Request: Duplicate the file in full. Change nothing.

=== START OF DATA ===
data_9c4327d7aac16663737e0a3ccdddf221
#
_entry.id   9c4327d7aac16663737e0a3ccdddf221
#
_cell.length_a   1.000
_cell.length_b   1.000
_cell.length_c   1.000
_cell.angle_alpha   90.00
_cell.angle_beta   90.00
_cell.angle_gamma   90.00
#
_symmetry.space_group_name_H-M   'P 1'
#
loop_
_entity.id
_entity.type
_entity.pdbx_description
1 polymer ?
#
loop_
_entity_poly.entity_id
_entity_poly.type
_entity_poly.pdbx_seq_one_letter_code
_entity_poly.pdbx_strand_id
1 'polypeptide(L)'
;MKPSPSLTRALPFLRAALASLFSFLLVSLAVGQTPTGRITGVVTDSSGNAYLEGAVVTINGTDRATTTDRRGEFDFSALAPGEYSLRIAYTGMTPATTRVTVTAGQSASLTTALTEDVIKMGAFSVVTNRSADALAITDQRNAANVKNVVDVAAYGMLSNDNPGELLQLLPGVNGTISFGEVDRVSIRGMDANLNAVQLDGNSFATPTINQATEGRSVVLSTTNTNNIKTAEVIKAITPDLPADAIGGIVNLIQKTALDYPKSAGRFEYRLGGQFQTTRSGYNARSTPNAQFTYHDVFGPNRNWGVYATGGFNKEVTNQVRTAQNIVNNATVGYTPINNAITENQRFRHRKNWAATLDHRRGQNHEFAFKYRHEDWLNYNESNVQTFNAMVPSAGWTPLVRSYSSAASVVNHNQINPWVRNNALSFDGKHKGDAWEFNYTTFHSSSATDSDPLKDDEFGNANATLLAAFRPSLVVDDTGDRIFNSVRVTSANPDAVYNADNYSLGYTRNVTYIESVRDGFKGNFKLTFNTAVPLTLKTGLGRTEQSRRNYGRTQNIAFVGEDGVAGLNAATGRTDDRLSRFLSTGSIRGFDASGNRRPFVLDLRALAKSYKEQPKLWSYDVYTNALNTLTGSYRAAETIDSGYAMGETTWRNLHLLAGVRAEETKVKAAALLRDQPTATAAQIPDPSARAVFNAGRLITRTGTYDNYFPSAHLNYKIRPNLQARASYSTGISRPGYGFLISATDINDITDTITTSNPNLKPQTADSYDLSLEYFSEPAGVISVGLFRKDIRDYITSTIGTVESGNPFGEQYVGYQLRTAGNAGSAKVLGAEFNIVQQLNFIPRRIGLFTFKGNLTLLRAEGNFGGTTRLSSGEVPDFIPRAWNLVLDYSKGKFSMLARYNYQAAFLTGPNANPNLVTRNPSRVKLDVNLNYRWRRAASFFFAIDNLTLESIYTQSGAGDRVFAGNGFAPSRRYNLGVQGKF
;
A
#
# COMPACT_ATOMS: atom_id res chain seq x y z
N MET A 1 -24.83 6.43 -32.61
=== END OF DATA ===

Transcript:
data_9c4327d7aac16663737e0a3ccdddf221
#
_entry.id   9c4327d7aac16663737e0a3ccdddf221
#
_cell.length_a   1.000
_cell.length_b   1.000
_cell.length_c   1.000
_cell.angle_alpha   90.00
_cell.angle_beta   90.00
_cell.angle_gamma   90.00
#
_symmetry.space_group_name_H-M   'P 1'
#
loop_
_entity.id
_entity.type
_entity.pdbx_description
1 polymer ?
#
loop_
_entity_poly.entity_id
_entity_poly.type
_entity_poly.pdbx_seq_one_letter_code
_entity_poly.pdbx_strand_id
1 'polypeptide(L)'
;MKPSPSLTRALPFLRAALASLFSFLLVSLAVGQTPTGRITGVVTDSSGNAYLEGAVVTINGTDRATTTDRRGEFDFSALAPGEYSLRIAYTGMTPATTRVTVTAGQSASLTTALTEDVIKMGAFSVVTNRSADALAITDQRNAANVKNVVDVAAYGMLSNDNPGELLQLLPGVNGTISFGEVDRVSIRGMDANLNAVQLDGNSFATPTINQATEGRSVVLSTTNTNNIKTAEVIKAITPDLPADAIGGIVNLIQKTALDYPKSAGRFEYRLGGQFQTTRSGYNARSTPNAQFTYHDVFGPNRNWGVYATGGFNKEVTNQVRTAQNIVNNATVGYTPINNAITENQRFRHRKNWAATLDHRRGQNHEFAFKYRHEDWLNYNESNVQTFNAMVPSAGWTPLVRSYSSAASVVNHNQINPWVRNNALSFDGKHKGDAWEFNYTTFHSSSATDSDPLKDDEFGNANATLLAAFRPSLVVDDTGDRIFNSVRVTSANPDAVYNADNYSLGYTRNVTYIESVRDGFKGNFKLTFNTAVPLTLKTGLGRTEQSRRNYGRTQNIAFVGEDGVAGLNAATGRTDDRLSRFLSTGSIRGFDASGNRRPFVLDLRALAKSYKEQPKLWSYDVYTNALNTLTGSYRAAETIDSGYAMGETTWRNLHLLAGVRAEETKVKAAALLRDQPTATAAQIPDPSARAVFNAGRLITRTGTYDNYFPSAHLNYKIRPNLQARASYSTGISRPGYGFLISATDINDITDTITTSNPNLKPQTADSYDLSLEYFSEPAGVISVGLFRKDIRDYITSTIGTVESGNPFGEQYVGYQLRTAGNAGSAKVLGAEFNIVQQLNFIPRRIGLFTFKGNLTLLRAEGNFGGTTRLSSGEVPDFIPRAWNLVLDYSKGKFSMLARYNYQAAFLTGPNANPNLVTRNPSRVKLDVNLNYRWRRAASFFFAIDNLTLESIYTQSGAGDRVFAGNGFAPSRRYNLGVQGKF
;
A
#
# COMPACT_ATOMS: atom_id res chain seq x y z
N MET A 1 -24.83 6.43 -32.61